Patriot Act that Hastert heralded helped bring his downfall
In the weeks after the 9/11 attacks, House Speaker Dennis Hastert "led the charge" in getting passage of the Patriot Act, former President George W. Bush commented a few years later.
Now, Hastert faces a sentencing hearing Wednesday because of an investigation that prosecutors say started in part because of the Patriot Act.
In that way, the law could be both one of the biggest accomplishments of Hastert's government career and a marker of one of his lowest lows as he prepares for a potential prison term. He is accused of withdrawing money from his bank in such a way as to try to avoid federal detection.
The Patriot Act was a swift reaction to the 2001 terrorist attacks, giving law enforcement and intelligence agencies unprecedented capabilities to foil plots against America in the wake of the national tragedy.
President George W. Bush, appearing in 2006 in Chicago for a high-profile fundraiser with Hastert, praised the speaker's leadership and lauded him for approval of the act.
"By the way," Bush was quoted as saying at the fundraiser, "the speaker led the charge in making sure the House passed the Patriot Act the first time and then reauthorized it."
"I see the threat; the speaker sees the threat," Bush said.
Now, Hastert has pleaded guilty to violating banking laws in order to try to pay an unnamed person $3.5 million in hush money to cover up misconduct from his time as a teacher and wrestling coach at Yorkville High School, where he worked from 1965 to 1981.
|View our interactive timeline. Click here to see an interactive timeline of Former U.S. House Speaker Dennis Hastert's odyssey from being the longest-serving GOP speaker in history to being the focus of a yearlong federal court case.|
Hastert was alerted four years ago this month that his bank withdrawals had to be reported when a bank supervisor said he "needed to understand his transactions pursuant to the Patriot Act," according to court documents.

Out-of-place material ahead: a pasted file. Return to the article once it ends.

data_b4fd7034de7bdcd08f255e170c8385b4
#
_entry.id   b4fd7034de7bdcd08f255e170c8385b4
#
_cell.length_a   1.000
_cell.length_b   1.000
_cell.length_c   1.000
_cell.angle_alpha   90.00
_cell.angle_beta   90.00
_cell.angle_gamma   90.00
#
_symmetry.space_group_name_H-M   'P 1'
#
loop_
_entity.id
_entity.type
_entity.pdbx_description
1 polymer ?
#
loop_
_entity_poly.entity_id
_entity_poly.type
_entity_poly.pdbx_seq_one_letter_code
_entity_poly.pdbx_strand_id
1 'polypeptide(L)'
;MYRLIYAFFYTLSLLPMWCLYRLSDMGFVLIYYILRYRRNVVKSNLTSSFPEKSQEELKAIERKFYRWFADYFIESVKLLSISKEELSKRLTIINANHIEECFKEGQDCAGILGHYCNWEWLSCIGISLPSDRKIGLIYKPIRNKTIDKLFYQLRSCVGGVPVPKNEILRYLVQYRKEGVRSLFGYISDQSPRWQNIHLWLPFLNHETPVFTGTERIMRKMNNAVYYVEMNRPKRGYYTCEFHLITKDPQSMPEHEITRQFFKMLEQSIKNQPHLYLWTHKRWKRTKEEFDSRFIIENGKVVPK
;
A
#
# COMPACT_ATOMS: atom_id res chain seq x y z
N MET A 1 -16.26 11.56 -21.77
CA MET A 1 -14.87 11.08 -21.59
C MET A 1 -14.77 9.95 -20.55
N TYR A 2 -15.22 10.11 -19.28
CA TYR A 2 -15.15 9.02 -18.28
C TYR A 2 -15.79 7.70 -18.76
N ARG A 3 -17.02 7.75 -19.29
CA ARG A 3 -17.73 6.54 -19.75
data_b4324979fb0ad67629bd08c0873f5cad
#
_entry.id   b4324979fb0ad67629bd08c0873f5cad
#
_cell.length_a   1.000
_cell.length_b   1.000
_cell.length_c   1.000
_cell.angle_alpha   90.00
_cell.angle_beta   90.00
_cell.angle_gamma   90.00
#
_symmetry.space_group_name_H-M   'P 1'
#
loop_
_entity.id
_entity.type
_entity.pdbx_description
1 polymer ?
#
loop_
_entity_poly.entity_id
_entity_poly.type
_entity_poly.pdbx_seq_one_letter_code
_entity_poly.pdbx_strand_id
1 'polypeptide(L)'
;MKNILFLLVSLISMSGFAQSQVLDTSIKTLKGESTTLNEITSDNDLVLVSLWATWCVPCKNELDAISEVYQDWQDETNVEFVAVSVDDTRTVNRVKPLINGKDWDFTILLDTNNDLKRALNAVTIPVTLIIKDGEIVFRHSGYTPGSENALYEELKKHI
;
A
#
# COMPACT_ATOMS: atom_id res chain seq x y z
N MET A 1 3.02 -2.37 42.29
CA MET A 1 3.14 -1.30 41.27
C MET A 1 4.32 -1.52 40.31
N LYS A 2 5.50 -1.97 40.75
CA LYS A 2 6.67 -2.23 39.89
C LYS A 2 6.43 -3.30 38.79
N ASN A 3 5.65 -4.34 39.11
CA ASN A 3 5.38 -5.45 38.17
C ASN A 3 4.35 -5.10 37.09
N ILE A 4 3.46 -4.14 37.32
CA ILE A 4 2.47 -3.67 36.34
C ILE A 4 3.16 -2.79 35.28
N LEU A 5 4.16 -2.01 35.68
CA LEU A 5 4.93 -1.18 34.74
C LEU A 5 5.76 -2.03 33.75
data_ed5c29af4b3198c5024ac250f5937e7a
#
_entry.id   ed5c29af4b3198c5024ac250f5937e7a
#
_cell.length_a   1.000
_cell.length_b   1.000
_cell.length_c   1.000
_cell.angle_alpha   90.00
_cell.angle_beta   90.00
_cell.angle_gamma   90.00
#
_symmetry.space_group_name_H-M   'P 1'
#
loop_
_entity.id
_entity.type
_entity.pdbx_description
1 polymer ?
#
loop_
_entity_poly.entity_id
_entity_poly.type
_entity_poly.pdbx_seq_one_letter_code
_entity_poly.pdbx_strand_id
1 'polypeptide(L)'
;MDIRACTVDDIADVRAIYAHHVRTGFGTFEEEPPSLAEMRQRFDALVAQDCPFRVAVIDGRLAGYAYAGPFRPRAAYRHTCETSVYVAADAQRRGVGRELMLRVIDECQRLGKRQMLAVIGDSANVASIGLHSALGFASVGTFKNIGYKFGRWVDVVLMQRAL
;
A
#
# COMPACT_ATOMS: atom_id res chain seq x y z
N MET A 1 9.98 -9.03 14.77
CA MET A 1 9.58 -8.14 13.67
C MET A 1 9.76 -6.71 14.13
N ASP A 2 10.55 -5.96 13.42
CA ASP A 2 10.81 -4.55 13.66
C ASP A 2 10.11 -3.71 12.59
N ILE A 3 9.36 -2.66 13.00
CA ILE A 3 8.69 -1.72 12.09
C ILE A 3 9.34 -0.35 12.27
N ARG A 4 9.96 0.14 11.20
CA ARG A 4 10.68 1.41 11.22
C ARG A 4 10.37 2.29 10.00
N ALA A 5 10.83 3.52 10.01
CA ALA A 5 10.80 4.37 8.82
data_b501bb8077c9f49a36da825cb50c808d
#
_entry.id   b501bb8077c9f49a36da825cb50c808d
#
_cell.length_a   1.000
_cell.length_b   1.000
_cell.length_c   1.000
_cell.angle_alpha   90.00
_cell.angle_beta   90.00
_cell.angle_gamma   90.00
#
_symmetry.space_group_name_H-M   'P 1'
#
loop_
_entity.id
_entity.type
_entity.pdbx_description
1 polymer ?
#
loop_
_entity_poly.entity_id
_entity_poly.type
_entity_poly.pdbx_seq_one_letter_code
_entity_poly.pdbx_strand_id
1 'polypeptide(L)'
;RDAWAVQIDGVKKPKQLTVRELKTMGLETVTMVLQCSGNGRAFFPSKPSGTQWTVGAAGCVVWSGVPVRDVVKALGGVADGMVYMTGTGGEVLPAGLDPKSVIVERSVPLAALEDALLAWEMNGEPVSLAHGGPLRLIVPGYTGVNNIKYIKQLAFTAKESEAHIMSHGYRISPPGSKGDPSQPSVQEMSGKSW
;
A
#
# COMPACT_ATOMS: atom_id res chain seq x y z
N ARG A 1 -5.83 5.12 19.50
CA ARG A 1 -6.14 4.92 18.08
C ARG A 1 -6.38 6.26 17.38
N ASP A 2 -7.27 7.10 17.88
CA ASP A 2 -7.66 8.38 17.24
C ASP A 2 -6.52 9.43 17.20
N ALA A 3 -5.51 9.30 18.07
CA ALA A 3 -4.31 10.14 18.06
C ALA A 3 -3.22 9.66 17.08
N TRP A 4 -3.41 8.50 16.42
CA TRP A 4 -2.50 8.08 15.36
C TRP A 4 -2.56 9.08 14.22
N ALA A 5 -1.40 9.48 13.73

And in the same filing describing Hastert's discussion with a bank official about the Patriot Act: "Defendant stated that he was aware of the law, but that the Patriot Act was just for terrorism and he (defendant) was not a terrorist."
Indeed, lawmakers in Hastert's House approved the law in response to terrorist threats.
But the broad scope of the law applies to other criminal investigations, and tracking big cash withdrawals is a way for authorities to discover wrongdoing, said Juliet Sorensen, a former assistant U.S. attorney and law professor at Northwestern University.
"One key component of most federal criminal investigations is financial flows," Sorensen said.
Ultimately, Hastert's guilty plea to those banking charges will be the focus of Judge Thomas Durkin's sentencing decision.
But a man Hastert is alleged to have sexually abused, known as Individual D, and the sister of a deceased man who also claimed to be a victim are planning to give testimony at the sentencing hearing. Their comments could be aggravating factors that add to the former speaker's sentence.
His attorneys have asked for probation in part because of Hastert's failing health. Former U.S. House Majority Leader Tom DeLay, former Illinois Attorney General Tyrone C. Fahner, four other former U.S. congressmen and state politicians are among 41 people whose letters in support of Hastert were placed in his court file on Friday.
Prosecutors have recommended a prison sentence of no more than six months, though under statute Hastert could be sentenced to up to five years.
"Mr. Hastert's fall from grace has been swift and devastating," a filing from his attorneys ahead of his sentencing hearing reads. "He knows that, for the rest of his life, wherever he goes, the public warmth and affection that he previously received will be replaced by hostility and isolation."